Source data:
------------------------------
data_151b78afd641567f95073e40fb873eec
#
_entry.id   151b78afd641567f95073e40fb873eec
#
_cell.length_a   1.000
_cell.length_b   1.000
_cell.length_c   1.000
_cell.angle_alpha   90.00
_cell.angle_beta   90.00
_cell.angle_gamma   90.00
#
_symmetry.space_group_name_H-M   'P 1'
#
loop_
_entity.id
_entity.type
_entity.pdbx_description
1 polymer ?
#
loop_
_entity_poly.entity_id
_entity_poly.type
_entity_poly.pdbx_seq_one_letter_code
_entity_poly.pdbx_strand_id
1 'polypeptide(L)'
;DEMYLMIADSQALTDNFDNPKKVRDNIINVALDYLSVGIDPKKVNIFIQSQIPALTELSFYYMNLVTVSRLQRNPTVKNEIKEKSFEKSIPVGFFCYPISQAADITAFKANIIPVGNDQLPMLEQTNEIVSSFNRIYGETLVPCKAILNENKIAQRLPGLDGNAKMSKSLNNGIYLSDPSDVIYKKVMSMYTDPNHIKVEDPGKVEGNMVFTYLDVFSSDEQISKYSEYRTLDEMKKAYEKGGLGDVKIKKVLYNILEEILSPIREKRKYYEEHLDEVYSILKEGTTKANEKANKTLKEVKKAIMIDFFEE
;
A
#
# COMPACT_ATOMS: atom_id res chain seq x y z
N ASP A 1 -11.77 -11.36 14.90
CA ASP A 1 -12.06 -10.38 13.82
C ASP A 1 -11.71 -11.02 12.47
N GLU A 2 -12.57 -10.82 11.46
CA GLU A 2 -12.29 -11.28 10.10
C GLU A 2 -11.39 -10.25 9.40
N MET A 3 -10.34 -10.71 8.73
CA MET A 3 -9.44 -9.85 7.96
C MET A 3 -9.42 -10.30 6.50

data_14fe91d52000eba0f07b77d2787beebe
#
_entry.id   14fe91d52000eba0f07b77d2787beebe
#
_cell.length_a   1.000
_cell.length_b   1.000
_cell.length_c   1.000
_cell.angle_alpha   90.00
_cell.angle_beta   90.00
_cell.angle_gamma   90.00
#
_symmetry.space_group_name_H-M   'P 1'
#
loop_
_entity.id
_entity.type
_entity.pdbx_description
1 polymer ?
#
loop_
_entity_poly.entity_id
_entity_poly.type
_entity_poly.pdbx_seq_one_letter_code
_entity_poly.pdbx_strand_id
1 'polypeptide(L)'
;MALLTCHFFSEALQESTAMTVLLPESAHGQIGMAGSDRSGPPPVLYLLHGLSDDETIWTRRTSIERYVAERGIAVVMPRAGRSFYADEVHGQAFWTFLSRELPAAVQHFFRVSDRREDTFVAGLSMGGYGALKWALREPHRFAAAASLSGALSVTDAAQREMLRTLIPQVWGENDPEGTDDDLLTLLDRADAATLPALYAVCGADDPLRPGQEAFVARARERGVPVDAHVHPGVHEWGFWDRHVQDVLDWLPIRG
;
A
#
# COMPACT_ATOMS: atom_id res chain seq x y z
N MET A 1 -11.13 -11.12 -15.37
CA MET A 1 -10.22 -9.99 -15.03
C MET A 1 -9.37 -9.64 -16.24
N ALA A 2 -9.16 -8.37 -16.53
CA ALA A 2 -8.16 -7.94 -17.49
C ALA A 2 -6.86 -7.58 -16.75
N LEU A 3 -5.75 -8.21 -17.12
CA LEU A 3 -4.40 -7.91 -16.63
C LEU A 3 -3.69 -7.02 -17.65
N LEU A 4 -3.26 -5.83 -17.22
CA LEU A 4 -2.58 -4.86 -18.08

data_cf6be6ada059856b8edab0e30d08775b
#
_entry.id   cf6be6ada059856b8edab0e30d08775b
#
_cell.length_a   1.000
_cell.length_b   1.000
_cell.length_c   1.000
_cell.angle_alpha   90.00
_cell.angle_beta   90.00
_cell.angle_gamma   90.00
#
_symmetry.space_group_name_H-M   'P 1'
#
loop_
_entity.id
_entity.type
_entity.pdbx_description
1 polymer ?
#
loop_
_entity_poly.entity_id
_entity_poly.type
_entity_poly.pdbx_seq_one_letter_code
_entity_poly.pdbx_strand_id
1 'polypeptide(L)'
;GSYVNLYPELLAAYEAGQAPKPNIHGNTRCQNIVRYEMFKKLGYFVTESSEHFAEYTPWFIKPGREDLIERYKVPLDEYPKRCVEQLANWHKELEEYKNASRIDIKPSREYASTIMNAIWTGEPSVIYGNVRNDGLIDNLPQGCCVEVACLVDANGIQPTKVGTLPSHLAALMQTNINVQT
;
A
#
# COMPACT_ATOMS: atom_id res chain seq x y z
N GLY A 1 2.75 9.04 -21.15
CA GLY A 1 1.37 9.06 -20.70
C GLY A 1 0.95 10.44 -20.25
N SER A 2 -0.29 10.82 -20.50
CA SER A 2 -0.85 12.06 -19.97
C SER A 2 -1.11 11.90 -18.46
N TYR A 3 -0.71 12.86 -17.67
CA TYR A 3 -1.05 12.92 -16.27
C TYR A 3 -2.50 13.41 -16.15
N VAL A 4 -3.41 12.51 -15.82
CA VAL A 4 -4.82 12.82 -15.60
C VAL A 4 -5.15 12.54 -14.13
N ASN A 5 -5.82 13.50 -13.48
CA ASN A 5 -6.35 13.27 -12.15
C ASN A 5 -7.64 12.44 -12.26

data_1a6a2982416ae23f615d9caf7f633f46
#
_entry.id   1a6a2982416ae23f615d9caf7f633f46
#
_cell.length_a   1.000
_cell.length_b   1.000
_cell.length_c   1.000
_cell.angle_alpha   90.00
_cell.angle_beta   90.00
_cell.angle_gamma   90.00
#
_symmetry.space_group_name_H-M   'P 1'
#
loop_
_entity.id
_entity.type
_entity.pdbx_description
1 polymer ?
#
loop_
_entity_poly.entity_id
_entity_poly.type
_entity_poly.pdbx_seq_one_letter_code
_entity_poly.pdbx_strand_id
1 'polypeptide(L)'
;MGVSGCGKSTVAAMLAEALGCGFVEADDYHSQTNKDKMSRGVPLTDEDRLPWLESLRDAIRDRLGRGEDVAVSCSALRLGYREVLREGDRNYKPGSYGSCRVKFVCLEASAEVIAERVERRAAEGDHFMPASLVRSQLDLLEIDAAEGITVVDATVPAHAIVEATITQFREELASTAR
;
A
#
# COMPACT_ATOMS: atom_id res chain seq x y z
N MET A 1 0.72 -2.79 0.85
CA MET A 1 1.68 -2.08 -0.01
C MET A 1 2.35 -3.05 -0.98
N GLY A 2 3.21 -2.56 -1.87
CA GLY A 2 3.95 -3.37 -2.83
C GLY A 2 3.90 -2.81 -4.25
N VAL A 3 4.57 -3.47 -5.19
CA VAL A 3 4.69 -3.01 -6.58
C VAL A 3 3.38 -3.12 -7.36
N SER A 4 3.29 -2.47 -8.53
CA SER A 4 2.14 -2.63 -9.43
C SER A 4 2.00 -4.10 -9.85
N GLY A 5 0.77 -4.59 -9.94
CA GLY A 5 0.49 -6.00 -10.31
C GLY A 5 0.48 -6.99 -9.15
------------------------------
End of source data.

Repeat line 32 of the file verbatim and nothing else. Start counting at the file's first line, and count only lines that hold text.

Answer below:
CA ASP A 1 -12.06 -10.38 13.82